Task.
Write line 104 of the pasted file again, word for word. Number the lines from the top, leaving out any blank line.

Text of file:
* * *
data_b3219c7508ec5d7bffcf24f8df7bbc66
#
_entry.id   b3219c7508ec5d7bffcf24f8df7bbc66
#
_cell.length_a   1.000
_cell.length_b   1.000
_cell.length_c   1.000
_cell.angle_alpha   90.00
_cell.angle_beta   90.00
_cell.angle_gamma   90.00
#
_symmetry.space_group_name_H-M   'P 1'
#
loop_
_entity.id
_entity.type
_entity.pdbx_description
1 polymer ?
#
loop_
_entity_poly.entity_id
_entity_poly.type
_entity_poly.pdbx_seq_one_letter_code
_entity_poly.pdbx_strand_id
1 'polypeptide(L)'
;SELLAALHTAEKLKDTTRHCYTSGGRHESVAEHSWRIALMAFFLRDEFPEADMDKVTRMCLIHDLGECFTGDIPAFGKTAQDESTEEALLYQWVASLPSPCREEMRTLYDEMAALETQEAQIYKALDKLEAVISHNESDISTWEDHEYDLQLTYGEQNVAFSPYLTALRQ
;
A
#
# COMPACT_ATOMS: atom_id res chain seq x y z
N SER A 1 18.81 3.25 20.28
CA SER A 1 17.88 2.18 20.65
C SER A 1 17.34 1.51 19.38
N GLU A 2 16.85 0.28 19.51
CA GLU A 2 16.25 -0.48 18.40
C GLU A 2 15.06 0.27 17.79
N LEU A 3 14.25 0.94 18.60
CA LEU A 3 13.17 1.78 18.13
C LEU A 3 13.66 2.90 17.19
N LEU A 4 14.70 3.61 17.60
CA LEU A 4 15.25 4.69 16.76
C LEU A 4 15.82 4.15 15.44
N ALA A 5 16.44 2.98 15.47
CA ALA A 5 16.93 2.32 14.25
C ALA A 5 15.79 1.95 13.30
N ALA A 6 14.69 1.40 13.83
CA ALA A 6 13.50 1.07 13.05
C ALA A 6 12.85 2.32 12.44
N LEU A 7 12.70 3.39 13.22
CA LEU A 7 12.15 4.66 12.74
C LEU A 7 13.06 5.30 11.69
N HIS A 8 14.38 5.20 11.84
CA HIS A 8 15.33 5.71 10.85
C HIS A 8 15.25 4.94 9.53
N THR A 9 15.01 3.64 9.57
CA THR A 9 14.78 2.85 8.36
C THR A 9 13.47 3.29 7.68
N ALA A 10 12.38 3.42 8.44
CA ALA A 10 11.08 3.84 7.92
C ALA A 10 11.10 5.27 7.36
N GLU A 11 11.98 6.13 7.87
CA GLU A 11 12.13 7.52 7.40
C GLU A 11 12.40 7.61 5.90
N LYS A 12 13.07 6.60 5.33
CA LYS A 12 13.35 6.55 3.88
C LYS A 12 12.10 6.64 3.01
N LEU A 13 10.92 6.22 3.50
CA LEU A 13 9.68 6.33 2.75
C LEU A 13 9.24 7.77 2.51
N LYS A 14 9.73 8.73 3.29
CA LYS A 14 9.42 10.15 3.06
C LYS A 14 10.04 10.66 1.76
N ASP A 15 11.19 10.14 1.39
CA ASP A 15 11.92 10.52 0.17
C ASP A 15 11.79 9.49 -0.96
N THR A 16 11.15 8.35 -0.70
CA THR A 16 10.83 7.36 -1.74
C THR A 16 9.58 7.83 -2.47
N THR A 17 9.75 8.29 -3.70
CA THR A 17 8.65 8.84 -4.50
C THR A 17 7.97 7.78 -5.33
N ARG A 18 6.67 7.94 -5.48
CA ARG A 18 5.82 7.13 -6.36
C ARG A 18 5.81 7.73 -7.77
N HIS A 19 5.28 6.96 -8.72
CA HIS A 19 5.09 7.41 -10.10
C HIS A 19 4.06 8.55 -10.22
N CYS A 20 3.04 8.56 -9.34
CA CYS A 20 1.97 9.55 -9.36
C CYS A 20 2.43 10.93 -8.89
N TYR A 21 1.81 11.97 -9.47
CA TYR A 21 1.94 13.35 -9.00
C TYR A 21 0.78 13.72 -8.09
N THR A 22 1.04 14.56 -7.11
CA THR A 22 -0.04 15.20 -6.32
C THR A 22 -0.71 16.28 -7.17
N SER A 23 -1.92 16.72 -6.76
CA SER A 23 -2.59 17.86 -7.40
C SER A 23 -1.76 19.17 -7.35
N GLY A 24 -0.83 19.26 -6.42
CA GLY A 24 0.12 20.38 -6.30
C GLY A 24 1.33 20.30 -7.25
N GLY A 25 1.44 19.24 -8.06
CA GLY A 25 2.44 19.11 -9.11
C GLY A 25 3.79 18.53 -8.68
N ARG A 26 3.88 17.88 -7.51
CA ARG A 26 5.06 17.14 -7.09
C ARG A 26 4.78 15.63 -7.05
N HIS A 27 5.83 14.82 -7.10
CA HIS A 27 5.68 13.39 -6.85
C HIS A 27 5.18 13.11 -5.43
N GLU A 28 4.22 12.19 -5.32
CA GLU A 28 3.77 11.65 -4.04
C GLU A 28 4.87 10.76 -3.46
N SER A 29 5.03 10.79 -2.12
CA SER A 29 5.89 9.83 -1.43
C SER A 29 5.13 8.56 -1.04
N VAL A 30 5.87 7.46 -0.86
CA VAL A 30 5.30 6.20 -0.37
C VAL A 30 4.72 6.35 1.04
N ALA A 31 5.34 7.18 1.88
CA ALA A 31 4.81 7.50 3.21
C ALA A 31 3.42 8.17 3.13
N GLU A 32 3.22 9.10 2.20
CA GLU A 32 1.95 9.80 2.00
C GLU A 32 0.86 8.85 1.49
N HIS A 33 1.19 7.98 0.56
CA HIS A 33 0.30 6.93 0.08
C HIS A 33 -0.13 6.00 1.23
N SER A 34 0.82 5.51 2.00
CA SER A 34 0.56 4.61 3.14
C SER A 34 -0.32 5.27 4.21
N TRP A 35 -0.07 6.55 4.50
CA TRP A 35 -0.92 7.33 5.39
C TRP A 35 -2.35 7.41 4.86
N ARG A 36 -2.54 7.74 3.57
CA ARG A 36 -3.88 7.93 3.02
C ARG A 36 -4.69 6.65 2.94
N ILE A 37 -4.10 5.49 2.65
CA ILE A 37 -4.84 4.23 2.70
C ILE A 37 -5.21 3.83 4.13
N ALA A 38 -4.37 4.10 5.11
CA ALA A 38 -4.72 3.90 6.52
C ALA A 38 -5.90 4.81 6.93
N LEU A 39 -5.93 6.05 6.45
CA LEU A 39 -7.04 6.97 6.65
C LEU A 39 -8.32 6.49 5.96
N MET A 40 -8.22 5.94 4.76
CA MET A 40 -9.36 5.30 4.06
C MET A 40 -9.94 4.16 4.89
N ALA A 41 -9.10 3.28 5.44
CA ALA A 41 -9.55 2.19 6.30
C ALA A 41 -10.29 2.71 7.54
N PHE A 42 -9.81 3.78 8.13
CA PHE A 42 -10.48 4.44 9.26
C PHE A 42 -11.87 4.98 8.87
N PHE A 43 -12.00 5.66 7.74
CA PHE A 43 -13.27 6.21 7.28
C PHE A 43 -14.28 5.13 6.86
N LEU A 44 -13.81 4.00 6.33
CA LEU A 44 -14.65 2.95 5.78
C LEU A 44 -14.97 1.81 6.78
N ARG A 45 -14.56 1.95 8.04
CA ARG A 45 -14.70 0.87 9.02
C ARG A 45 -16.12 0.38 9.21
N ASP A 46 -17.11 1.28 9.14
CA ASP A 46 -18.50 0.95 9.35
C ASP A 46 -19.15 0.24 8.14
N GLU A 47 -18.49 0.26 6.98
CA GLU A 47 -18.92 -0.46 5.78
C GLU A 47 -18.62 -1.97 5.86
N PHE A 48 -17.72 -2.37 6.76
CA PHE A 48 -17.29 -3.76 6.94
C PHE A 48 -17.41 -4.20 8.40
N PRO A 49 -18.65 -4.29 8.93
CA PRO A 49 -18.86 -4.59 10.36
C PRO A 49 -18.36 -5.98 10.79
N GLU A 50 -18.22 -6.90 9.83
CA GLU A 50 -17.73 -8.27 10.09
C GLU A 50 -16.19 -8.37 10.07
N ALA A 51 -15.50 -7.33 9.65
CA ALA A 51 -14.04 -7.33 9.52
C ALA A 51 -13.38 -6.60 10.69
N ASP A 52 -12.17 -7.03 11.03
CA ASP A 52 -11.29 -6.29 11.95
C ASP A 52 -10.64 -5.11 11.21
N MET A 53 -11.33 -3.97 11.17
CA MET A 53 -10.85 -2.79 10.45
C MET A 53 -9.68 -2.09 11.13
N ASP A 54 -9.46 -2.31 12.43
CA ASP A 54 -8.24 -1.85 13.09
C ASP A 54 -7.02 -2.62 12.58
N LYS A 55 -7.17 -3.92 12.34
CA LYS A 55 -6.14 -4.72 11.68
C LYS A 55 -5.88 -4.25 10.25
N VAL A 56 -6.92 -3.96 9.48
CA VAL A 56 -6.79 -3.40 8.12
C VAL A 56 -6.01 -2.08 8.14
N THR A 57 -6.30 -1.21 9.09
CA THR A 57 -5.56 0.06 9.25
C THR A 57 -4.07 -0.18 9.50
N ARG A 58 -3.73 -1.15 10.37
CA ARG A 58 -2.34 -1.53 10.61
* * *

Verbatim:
CA GLY A 25 2.44 19.11 -9.11